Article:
Chinese version of my paper on Displacement and Urban Redevelopment in Seoul

Back in 2008, I had a paper published in the journal, Environment and Urbanization. It discusses the effectiveness of public rental housing provision as compensation measures for tenants in substandard neighbourhoods which become subject to wholesale demolition and redevelopment. I argue in the paper that while the provision of public rental housing provision is a step forward for addressing housing problems of the urban poor, it cannot be all-encompassing solution, and that compensation needs to take into account the diverse socio-economic circumstances (including tenure preferences) of the urban poor.

Not too long after its publication, I had a chance to come across with a colleague who at the time was based in China, working on a number of urbanisation-related research projects. He thought the paper was useful for Chinese audience too and kindly arranged its translation into Chinese to be subsequently posted on a Chinese web site on urban governance. I post the Chinese version of the paper in this post. I express sincere thanks to the colleague who at the time was based in China. (My understanding was that he preferred to remain anonymous at the time, and I will contact him if he’s happy to be named here)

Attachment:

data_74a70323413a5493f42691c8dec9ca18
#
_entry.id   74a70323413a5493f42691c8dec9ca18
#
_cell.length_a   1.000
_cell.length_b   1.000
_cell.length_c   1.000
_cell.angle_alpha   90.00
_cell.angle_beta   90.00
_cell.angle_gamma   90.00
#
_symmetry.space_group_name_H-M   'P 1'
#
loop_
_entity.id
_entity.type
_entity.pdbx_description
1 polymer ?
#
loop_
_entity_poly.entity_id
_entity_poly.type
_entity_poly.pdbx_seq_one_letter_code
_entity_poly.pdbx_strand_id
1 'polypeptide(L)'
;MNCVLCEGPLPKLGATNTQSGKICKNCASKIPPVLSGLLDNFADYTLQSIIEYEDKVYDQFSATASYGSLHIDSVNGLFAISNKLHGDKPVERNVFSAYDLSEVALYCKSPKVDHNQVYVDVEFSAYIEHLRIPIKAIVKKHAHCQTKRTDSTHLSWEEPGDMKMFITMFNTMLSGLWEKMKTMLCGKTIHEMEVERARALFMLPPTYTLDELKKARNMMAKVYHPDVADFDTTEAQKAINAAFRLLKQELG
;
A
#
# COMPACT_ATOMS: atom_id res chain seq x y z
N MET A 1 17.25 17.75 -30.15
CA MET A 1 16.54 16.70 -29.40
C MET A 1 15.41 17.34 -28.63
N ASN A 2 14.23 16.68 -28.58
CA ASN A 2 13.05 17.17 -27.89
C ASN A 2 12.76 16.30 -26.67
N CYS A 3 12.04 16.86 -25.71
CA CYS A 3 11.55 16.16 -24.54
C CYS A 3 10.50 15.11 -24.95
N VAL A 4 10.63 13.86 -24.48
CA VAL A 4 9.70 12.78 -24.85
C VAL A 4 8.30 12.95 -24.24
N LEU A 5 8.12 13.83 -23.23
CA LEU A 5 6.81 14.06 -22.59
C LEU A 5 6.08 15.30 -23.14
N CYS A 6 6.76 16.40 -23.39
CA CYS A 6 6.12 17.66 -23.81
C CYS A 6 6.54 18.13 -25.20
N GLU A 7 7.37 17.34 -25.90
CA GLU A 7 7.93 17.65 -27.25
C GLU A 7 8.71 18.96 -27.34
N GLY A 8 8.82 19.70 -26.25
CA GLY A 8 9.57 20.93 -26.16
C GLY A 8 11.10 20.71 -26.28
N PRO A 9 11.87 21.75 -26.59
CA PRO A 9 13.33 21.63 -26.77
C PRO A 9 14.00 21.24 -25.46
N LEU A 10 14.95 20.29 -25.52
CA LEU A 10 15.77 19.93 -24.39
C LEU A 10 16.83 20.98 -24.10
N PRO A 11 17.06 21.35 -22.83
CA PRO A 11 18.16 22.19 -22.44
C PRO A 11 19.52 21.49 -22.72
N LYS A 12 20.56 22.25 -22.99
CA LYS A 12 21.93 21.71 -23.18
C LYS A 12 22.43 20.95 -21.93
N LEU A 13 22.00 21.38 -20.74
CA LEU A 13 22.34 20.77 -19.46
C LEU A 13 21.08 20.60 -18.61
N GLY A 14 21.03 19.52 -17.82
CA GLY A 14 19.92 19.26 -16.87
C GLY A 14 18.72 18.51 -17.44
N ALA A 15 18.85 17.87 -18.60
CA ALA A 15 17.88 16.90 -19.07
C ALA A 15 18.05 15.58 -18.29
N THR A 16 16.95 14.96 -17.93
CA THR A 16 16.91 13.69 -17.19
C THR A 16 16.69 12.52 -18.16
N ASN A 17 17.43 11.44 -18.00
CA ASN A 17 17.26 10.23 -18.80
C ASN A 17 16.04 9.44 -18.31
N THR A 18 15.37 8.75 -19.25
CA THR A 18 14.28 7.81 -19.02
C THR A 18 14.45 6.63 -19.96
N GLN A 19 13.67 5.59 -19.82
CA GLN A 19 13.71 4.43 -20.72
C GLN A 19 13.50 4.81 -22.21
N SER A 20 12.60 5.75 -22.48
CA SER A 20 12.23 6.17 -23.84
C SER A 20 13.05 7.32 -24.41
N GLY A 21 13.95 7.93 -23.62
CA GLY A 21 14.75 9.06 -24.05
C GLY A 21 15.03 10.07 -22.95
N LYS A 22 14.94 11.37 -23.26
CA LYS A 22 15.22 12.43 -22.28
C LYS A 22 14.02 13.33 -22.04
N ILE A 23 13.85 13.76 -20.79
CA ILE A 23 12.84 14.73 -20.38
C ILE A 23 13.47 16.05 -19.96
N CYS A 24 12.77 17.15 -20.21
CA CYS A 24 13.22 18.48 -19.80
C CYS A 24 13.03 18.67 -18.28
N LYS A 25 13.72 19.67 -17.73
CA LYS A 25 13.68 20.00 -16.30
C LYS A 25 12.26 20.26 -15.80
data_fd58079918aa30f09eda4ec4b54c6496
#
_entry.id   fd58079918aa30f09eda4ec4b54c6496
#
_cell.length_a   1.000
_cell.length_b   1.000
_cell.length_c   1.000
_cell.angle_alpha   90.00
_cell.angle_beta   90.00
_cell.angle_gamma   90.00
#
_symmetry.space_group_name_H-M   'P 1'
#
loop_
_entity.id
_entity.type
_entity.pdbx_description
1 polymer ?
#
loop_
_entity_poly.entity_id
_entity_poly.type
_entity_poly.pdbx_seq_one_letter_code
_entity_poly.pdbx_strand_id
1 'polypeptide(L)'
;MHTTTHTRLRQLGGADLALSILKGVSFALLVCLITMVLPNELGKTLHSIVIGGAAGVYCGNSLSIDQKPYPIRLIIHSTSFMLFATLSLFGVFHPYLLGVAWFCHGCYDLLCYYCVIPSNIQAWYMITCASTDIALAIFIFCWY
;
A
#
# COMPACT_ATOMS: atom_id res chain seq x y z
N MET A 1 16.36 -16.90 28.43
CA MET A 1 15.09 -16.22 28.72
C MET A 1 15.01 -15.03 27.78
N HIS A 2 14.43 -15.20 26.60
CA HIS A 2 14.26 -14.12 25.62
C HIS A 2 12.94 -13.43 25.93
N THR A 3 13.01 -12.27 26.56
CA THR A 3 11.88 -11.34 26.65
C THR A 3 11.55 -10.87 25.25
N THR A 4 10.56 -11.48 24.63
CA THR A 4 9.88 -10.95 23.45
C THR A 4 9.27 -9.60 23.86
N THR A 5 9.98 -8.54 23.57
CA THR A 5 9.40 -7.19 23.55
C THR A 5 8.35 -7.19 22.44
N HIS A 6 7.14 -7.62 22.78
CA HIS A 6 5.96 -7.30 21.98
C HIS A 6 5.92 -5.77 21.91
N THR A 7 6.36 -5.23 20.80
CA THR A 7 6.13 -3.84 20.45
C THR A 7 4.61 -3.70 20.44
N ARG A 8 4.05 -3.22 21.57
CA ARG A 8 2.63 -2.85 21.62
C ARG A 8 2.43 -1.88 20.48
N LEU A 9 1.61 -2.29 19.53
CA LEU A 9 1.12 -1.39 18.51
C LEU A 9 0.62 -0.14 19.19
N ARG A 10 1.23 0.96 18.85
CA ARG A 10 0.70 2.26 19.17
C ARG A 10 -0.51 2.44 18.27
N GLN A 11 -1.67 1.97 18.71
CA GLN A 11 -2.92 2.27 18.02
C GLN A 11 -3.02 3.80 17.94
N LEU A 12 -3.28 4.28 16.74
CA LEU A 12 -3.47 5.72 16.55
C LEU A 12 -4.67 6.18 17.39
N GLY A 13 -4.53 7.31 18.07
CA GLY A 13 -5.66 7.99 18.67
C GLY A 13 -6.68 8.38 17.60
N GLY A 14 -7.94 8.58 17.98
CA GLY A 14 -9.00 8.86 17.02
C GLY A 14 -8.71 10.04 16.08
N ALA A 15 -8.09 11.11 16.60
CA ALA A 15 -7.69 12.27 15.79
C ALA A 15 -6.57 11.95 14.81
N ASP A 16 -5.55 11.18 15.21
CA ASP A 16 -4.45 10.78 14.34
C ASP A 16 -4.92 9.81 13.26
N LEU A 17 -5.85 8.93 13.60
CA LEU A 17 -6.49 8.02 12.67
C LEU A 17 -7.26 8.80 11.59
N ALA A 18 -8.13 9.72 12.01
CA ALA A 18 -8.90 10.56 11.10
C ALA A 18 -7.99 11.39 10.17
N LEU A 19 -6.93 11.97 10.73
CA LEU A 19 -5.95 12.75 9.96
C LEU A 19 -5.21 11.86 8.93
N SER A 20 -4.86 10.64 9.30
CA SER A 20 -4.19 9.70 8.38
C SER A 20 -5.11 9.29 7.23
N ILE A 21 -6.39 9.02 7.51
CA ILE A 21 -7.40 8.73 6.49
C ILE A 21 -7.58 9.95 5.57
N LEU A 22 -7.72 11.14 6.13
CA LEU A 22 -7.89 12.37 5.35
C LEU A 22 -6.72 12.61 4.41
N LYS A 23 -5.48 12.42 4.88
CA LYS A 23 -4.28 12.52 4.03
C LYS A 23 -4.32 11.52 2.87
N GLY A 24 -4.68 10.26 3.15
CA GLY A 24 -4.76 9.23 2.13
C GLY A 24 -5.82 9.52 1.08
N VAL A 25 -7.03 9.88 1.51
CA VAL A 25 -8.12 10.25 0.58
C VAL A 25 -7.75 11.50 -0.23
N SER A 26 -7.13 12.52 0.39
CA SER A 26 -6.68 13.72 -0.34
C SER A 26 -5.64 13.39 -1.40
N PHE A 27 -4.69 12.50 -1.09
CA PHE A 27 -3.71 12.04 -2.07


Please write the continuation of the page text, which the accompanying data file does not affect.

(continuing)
On a separate note, I notice that the Chinese web site has gone through some changes during the last few years. I still find the Chinese version of my paper on the web site (click here to view), but it does not mention my name as the author of the original paper. As there is no contact detail on the web site, I am not sure how to go about asking for corrections. Any tips and help in this matter would be much appreciated. Continue reading

Book Review [In Korean]: Shanghai Gone by Qin Shao

This is the fifth monthly contribution to the Korean daily newspaper, The KyungHyang Shinmun. I have chosen by Qin Shao, Professor of History at The College of New Jersey. There is an excerpt of the book in English, which can be viewed on the Asia Society web site on this link.